Once you’ve decided on the size of your bass traps, you need to assemble the frame using furring timber. Measure each length of wood, then clearly mark where you need to cut it.
After you’ve cut the four pieces, you need to attach them to create a rectangular or square frame, depending on your preferences.
Using your drill, attach each piece of wood with screws. Once the frame is attached, check that it is secured before you move on to the next step.
If you don’t have a drill, you can also attach the lengths of wood using strong wood-glue or nails. Screws are the easiest and quickest method, though.
Step 4 – Attach the Back Panel
Next, you’ll need to cut your OBS panel to match the size of your wooden frame. You’ll need to place it on a flat surface and clamp it in place while cutting it with the saw.
The OBS panel should be the exact size of the frame’s outer diameter so that it can be secured using screws or wood glue.
Once it is cut to shape, place it flat on the frame and put a screw on each side to hold it. Add a few screws on all the sides to ensure that it is held in place securely.
Step 5 – Add the Insulation
Now it’s time to add the insulation material to the frame. If you’ve chosen wool, you can pack it into the frame and then use strips of duct tape to keep it in place.
If you’re using a board of insulation material, you can cut it to size using your saw and position it inside the frame. Again, duct tape can be used to hold it in place, or you could use a layer of glue.
Whatever type of insulation you use, make sure it’s tightly compacted in the frame with none protruding out over the edge.
Step 6 – Wrapping the Panel with Fabric
At this point, your bass trap should be coming together nicely. You’ve built the sturdy frame, added the rear OBS panel, and packed it with absorbent material.
Next, you need to cover the entire panel with fabric. There are several ways you could do this, but the easiest is to stretch out a sheet of fabric that is longer than required to cover the entirety of your bass trap.
The back of the panel should be where the ends meet so that the front looks tidy when it is placed on the wall.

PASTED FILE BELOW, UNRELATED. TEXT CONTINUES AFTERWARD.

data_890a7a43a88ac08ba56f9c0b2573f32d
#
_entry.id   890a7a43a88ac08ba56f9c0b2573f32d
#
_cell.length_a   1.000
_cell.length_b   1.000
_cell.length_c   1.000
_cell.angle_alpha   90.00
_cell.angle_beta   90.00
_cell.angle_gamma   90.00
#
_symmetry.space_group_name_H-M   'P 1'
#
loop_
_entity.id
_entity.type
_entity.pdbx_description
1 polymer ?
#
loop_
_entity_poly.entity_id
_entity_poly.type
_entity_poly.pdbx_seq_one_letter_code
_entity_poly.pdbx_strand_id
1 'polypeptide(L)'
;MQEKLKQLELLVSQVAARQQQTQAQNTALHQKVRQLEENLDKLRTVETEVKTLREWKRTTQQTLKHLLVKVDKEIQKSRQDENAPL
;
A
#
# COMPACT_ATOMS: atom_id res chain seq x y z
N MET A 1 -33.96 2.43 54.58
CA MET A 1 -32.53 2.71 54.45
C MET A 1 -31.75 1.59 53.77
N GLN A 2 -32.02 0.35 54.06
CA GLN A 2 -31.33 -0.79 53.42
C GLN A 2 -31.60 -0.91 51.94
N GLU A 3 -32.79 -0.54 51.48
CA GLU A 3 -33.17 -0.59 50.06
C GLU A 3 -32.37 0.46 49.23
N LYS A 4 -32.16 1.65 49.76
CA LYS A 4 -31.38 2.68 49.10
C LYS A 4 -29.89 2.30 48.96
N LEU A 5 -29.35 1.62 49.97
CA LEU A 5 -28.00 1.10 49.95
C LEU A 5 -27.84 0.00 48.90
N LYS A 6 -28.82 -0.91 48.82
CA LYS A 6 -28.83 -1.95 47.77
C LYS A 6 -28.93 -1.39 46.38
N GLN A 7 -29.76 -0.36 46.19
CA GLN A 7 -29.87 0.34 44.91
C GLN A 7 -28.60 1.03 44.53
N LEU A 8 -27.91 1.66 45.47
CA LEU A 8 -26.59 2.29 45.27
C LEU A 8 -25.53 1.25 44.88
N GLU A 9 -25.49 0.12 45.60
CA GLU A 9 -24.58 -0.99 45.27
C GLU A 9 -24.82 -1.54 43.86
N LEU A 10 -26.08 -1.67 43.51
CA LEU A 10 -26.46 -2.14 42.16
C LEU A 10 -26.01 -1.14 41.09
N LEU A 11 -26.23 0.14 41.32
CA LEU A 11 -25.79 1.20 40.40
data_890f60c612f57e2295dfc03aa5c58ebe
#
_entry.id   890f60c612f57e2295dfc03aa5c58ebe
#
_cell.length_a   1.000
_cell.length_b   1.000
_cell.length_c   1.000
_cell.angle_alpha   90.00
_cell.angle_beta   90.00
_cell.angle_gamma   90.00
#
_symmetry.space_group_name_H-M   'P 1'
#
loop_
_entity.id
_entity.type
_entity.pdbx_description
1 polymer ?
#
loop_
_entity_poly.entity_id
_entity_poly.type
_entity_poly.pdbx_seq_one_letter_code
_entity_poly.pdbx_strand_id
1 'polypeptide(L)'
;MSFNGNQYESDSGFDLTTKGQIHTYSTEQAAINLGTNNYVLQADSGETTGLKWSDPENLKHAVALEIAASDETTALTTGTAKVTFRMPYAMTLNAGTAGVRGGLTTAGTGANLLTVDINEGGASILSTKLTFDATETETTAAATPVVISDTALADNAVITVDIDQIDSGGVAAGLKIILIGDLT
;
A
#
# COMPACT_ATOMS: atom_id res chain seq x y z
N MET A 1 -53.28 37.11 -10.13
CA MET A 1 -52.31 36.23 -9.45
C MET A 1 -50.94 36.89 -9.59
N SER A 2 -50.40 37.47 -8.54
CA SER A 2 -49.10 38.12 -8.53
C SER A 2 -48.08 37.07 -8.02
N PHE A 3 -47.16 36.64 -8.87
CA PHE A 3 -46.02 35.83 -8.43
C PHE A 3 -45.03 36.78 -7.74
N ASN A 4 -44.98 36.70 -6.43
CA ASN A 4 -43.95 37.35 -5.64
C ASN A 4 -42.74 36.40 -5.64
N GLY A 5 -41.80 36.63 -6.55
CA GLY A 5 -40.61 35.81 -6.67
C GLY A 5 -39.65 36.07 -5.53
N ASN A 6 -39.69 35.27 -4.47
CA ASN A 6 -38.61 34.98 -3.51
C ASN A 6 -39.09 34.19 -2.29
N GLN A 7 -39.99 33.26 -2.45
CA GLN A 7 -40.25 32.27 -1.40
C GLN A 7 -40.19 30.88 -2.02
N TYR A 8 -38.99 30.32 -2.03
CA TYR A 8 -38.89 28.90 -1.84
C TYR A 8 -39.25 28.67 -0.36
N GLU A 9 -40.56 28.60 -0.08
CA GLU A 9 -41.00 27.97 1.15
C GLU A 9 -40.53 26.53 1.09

Then, place the bass trap in the center of the fabric, and pull the material over the wooden frame. Using your staple gun, secure the fabric to the wood.
Repeat this process at each side of the frame, ensuring that you pull the fabric tight enough to remove any folds or creases. Staple it at each side to ensure it won’t pull out due to the tension.
Step 7 – Mounting Your Bass Traps
You’ve created a DIY bass trap, and it’s time to mount it in the room. This should be relatively straightforward if you’ve done the planning, as you already know where it will be located.
Heavy-duty shelf brackets are the best choice for mounting bass traps to a wall. They’re designed to bear heavy weight and will ensure that the panels don’t fall unexpectedly.
You may need to use a step ladder if you’re placing bass traps in the upper corners of a room, and it’s a good idea to have someone there to pass the panels up to you.
Testing Your DIY Bass Traps
Once the bass traps are in position, you can assess their effectiveness by playing bass-heavy music in the space and listening to how it sounds.
Make sure you move around the room to get an accurate idea of how the bass traps impact the overall acoustics.
If you’re still hearing a lot of boomy low-end frequencies, you may need to add another bass trap to the walls.
Should bass traps always go in corners?
The corners of a room, where two walls meet, are the most common areas for bass frequencies to build up. Therefore, it’s recommended that bass traps are placed in the corners to be most effective, but they can also be placed in other locations.
Can you use too many bass traps?
Using a large number of bass traps won’t negatively affect the sound of a room. It will simply prevent frequencies from becoming too intense, which is a good thing in most cases.
Should bass traps touch the floor?
Bass traps don’t necessarily need to touch the floor to be effective. Some people choose to have bass traps going from the ceiling to the floor, which will cause maximum absorption of low-end frequencies.